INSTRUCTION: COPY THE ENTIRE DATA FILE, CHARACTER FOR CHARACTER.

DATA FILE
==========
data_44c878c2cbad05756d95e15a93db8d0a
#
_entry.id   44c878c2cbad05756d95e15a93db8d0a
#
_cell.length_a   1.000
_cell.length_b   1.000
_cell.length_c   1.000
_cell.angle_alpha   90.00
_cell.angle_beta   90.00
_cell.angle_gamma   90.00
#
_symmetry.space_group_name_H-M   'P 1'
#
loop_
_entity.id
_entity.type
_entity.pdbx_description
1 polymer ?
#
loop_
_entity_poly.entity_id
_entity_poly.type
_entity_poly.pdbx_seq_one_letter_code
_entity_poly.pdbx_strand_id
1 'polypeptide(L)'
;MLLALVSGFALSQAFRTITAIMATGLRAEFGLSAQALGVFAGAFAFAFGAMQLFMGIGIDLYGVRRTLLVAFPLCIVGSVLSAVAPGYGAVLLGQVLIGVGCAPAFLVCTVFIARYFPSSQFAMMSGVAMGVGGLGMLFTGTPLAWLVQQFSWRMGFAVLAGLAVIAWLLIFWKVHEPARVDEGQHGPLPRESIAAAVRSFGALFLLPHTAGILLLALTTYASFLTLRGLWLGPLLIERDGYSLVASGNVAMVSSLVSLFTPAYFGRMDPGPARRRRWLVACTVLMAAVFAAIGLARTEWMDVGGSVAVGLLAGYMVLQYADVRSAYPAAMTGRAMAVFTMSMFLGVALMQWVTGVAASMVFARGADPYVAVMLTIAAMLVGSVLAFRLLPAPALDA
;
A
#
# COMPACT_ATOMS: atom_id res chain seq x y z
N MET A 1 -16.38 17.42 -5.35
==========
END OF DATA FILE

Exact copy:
data_44c878c2cbad05756d95e15a93db8d0a
#
_entry.id   44c878c2cbad05756d95e15a93db8d0a
#
_cell.length_a   1.000
_cell.length_b   1.000
_cell.length_c   1.000
_cell.angle_alpha   90.00
_cell.angle_beta   90.00
_cell.angle_gamma   90.00
#
_symmetry.space_group_name_H-M   'P 1'
#
loop_
_entity.id
_entity.type
_entity.pdbx_description
1 polymer ?
#
loop_
_entity_poly.entity_id
_entity_poly.type
_entity_poly.pdbx_seq_one_letter_code
_entity_poly.pdbx_strand_id
1 'polypeptide(L)'
;MLLALVSGFALSQAFRTITAIMATGLRAEFGLSAQALGVFAGAFAFAFGAMQLFMGIGIDLYGVRRTLLVAFPLCIVGSVLSAVAPGYGAVLLGQVLIGVGCAPAFLVCTVFIARYFPSSQFAMMSGVAMGVGGLGMLFTGTPLAWLVQQFSWRMGFAVLAGLAVIAWLLIFWKVHEPARVDEGQHGPLPRESIAAAVRSFGALFLLPHTAGILLLALTTYASFLTLRGLWLGPLLIERDGYSLVASGNVAMVSSLVSLFTPAYFGRMDPGPARRRRWLVACTVLMAAVFAAIGLARTEWMDVGGSVAVGLLAGYMVLQYADVRSAYPAAMTGRAMAVFTMSMFLGVALMQWVTGVAASMVFARGADPYVAVMLTIAAMLVGSVLAFRLLPAPALDA
;
A
#
# COMPACT_ATOMS: atom_id res chain seq x y z
N MET A 1 -16.38 17.42 -5.35